Captive Greece has conquered her rude conqueror,” wrote Horace, the assumption here being that, through Greece’s vastly richer culture, adopted over time by the Romans, Greece ultimately defeated Rome. Philosopher for philosopher, historian for historian, playwright and poet for playwright and poet, there is little doubt that Greek culture was deeper than, and in almost every way superior to, that of the Romans. No Roman philosopher was anywhere near the equal of Plato and Aristotle. Nor could Rome produce playwrights of the quality of Aeschylus, Sophocles, and Euripides. Juvenal couldn’t lay a glove on Aristophanes. Livy was nowhere near Thucydides, Herodotus, and Xenophon, though Tacitus, true enough, was of their company. The Aeneid was no Iliad, and Horace not quite the poet Pindar was. Romans with the wherewithal repaired to Athens to put the polish on their own education.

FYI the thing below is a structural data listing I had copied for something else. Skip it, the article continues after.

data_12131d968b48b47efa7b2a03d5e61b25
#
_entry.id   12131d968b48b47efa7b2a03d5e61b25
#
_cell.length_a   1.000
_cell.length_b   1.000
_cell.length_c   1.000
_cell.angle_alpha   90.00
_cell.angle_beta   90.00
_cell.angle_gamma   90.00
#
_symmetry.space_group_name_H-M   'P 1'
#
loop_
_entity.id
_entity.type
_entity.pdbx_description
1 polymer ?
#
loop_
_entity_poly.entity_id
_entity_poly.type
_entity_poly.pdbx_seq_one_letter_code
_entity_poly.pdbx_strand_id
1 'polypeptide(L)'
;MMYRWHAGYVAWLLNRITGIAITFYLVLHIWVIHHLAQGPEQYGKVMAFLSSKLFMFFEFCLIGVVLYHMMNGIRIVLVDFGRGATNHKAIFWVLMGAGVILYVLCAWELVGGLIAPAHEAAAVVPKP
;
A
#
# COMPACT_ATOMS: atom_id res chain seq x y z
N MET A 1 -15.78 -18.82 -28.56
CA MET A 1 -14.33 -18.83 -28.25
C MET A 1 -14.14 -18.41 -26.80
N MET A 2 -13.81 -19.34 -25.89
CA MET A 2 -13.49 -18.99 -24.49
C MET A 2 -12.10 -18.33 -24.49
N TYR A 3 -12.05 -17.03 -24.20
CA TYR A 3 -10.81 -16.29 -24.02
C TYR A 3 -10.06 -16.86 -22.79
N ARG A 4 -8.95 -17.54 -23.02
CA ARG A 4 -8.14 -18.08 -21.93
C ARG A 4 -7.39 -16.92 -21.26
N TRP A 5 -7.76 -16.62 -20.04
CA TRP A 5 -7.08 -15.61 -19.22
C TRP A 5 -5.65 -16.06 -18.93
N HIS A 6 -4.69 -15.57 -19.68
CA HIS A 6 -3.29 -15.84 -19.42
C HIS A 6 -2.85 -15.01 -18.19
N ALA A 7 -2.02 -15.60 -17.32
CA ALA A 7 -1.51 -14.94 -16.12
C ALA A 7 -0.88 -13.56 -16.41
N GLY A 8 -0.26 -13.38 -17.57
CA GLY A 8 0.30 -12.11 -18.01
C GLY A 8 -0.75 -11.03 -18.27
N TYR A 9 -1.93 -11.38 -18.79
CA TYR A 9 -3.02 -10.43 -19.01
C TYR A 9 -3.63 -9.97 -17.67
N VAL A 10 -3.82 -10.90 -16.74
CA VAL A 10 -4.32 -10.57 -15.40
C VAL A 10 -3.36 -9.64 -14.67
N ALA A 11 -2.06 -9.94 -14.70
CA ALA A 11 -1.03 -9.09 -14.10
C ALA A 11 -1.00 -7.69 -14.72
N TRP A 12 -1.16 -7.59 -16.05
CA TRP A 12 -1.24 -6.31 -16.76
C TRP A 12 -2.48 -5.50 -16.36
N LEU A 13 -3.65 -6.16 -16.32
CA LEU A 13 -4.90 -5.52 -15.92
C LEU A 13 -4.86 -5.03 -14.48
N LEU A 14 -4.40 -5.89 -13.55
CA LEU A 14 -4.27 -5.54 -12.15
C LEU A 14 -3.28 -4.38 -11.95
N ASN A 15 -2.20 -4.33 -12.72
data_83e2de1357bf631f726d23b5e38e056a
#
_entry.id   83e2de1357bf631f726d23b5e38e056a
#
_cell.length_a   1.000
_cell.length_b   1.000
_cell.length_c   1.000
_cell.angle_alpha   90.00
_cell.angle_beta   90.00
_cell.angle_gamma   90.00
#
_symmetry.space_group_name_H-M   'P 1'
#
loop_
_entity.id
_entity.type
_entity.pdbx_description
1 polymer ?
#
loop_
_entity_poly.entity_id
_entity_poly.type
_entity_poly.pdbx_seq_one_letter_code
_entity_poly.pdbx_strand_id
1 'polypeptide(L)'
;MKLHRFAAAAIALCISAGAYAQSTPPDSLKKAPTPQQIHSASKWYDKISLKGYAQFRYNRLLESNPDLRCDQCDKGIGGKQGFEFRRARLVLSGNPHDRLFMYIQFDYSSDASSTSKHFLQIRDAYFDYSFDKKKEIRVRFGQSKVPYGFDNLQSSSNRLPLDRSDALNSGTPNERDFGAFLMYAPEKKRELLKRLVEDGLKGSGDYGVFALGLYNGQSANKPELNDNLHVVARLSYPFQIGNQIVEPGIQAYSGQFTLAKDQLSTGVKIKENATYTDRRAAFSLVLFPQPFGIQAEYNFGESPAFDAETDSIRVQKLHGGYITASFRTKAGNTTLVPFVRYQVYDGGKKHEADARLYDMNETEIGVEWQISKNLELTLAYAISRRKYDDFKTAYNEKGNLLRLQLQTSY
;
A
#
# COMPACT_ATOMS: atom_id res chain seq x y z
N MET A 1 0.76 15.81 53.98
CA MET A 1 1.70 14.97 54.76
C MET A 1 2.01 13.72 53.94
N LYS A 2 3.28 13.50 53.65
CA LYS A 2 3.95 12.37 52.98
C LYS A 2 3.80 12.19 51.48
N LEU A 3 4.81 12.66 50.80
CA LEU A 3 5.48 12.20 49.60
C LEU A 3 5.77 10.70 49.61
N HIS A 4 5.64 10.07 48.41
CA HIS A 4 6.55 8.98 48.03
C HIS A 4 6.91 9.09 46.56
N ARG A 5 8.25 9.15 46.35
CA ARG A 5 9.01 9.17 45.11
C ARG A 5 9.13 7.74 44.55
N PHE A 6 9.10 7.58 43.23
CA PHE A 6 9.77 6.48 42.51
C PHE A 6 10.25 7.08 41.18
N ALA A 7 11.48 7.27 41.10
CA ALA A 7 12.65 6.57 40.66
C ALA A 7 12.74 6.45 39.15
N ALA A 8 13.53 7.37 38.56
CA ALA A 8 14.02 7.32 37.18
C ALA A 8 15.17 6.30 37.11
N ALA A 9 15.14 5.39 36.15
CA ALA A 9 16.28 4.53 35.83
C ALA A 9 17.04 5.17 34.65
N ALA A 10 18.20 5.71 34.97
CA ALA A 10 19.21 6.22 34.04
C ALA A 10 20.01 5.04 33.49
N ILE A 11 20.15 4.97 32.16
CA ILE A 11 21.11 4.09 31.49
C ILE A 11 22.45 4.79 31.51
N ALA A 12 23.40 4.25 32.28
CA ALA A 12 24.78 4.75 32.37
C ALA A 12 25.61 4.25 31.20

Yet the Romans were distinctive in having an upper class, their senatorial class, that not only had a serious interest in culture but found the time, alongside its political duties, to produce it, especially in the last years of the Roman Republic. (While the Roman senate was in session, it was said, Cato read from a book hidden under his toga.) This Roman cultural efflorescence is the subject of Katharina Volk’s The Roman Republic of Letters: Scholarship, Philosophy,

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